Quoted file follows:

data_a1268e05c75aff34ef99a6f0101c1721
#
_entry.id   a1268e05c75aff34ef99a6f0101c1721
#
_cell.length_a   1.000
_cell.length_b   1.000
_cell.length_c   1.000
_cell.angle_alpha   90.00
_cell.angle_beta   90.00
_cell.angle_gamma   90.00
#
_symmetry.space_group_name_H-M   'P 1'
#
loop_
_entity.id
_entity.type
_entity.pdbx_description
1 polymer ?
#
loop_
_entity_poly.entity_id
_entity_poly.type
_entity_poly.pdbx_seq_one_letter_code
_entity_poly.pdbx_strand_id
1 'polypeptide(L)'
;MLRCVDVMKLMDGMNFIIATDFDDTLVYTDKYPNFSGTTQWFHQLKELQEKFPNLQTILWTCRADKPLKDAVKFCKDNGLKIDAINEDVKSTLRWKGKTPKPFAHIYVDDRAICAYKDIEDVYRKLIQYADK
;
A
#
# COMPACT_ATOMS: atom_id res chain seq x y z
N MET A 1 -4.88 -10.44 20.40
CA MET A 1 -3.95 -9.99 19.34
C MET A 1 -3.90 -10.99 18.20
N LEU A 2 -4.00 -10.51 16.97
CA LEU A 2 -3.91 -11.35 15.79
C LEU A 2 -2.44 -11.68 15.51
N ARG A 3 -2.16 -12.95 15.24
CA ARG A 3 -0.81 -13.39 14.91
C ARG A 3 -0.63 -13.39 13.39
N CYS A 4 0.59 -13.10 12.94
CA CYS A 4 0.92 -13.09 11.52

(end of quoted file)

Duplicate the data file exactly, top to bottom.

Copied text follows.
data_a1268e05c75aff34ef99a6f0101c1721
#
_entry.id   a1268e05c75aff34ef99a6f0101c1721
#
_cell.length_a   1.000
_cell.length_b   1.000
_cell.length_c   1.000
_cell.angle_alpha   90.00
_cell.angle_beta   90.00
_cell.angle_gamma   90.00
#
_symmetry.space_group_name_H-M   'P 1'
#
loop_
_entity.id
_entity.type
_entity.pdbx_description
1 polymer ?
#
loop_
_entity_poly.entity_id
_entity_poly.type
_entity_poly.pdbx_seq_one_letter_code
_entity_poly.pdbx_strand_id
1 'polypeptide(L)'
;MLRCVDVMKLMDGMNFIIATDFDDTLVYTDKYPNFSGTTQWFHQLKELQEKFPNLQTILWTCRADKPLKDAVKFCKDNGLKIDAINEDVKSTLRWKGKTPKPFAHIYVDDRAICAYKDIEDVYRKLIQYADK
;
A
#
# COMPACT_ATOMS: atom_id res chain seq x y z
N MET A 1 -4.88 -10.44 20.40
CA MET A 1 -3.95 -9.99 19.34
C MET A 1 -3.90 -10.99 18.20
N LEU A 2 -4.00 -10.51 16.97
CA LEU A 2 -3.91 -11.35 15.79
C LEU A 2 -2.44 -11.68 15.51
N ARG A 3 -2.16 -12.95 15.24
CA ARG A 3 -0.81 -13.39 14.91
C ARG A 3 -0.63 -13.39 13.39
N CYS A 4 0.59 -13.10 12.94
CA CYS A 4 0.92 -13.09 11.52